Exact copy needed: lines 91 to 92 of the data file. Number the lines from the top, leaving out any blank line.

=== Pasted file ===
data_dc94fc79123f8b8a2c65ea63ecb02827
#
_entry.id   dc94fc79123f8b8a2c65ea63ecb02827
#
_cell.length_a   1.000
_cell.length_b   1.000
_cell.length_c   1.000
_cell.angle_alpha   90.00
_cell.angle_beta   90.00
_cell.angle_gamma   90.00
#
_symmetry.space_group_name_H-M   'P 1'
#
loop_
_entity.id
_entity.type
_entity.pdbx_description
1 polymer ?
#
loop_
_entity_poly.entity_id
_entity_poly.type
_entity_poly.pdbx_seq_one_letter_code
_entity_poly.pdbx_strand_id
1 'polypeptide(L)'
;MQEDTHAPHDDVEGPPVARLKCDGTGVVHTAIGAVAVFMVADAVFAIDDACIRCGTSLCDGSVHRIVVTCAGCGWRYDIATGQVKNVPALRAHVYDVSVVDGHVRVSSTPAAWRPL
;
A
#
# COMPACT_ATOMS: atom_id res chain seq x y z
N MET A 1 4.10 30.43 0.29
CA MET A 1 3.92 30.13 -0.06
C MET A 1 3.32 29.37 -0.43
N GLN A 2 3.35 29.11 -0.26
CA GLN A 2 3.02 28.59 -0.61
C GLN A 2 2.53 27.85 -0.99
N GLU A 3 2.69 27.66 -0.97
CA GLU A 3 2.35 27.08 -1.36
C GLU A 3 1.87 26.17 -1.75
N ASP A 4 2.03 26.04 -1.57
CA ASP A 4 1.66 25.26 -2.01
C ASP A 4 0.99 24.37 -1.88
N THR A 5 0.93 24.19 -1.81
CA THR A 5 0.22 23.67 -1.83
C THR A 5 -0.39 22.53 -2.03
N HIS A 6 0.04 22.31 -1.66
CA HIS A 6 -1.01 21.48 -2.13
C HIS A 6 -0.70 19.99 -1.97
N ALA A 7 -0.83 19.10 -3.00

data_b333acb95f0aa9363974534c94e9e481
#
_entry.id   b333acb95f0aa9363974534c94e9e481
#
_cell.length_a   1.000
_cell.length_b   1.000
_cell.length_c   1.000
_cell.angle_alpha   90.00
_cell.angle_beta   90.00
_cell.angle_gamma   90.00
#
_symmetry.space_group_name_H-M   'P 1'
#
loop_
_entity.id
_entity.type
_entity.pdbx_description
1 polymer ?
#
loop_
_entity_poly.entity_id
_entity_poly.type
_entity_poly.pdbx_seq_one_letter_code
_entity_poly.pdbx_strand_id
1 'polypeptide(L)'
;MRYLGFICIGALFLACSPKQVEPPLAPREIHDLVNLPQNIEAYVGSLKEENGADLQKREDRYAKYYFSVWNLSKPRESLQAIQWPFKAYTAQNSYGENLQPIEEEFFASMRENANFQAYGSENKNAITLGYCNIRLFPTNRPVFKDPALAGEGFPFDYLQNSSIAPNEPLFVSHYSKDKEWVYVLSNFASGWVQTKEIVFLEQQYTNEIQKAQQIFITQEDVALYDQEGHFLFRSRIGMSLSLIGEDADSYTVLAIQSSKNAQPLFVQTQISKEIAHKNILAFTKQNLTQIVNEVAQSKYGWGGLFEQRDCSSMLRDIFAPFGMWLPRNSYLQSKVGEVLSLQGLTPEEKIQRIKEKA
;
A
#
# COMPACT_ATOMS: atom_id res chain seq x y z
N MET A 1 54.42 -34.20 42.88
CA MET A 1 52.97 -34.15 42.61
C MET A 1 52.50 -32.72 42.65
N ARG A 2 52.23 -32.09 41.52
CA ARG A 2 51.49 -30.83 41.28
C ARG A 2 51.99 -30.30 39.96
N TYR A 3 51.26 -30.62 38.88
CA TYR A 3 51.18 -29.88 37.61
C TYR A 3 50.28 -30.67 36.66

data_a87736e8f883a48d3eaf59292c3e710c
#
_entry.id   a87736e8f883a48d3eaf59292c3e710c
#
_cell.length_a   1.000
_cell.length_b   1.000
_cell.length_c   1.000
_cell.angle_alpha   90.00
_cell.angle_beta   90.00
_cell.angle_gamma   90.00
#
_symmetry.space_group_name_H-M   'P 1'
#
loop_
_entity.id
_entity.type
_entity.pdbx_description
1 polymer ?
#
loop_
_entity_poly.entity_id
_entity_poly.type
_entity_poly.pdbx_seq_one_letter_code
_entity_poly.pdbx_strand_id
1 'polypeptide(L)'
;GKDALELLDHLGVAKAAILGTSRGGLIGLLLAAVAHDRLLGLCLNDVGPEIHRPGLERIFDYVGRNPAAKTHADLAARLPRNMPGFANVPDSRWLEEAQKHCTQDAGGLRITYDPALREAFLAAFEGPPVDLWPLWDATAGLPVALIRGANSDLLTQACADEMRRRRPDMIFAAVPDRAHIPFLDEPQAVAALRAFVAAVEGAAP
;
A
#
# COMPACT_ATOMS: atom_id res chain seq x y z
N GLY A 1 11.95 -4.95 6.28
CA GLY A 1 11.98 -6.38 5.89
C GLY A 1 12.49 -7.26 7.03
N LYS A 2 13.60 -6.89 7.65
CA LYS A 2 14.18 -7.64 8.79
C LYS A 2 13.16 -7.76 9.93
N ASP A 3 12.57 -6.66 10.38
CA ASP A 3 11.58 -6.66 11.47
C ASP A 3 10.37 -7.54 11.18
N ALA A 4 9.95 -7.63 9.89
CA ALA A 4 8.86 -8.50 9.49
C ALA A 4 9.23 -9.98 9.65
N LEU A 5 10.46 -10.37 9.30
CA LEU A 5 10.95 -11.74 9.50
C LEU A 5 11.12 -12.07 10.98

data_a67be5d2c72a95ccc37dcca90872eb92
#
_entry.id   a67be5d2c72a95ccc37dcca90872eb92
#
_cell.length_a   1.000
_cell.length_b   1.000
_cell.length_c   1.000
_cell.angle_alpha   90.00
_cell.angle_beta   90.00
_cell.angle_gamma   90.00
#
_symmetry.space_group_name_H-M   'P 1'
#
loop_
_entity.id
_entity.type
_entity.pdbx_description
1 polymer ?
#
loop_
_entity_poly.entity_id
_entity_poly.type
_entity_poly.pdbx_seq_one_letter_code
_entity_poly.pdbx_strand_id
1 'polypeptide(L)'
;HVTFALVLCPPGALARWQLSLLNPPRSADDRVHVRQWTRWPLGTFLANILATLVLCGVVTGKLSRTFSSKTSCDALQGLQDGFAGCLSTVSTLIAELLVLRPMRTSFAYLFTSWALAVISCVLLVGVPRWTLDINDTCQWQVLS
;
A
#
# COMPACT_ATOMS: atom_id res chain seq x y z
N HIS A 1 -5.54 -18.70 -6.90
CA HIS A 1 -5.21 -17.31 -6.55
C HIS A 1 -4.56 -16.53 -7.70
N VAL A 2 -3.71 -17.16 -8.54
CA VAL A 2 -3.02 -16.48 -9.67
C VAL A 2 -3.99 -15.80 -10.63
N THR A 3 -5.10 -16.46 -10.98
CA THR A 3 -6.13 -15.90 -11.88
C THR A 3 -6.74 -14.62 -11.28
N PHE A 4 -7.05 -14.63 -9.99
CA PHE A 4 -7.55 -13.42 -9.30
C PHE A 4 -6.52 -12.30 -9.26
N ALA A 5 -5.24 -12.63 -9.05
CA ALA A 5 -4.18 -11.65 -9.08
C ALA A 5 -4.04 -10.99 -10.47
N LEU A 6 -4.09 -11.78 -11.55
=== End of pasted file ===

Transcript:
_entry.id   a87736e8f883a48d3eaf59292c3e710c
#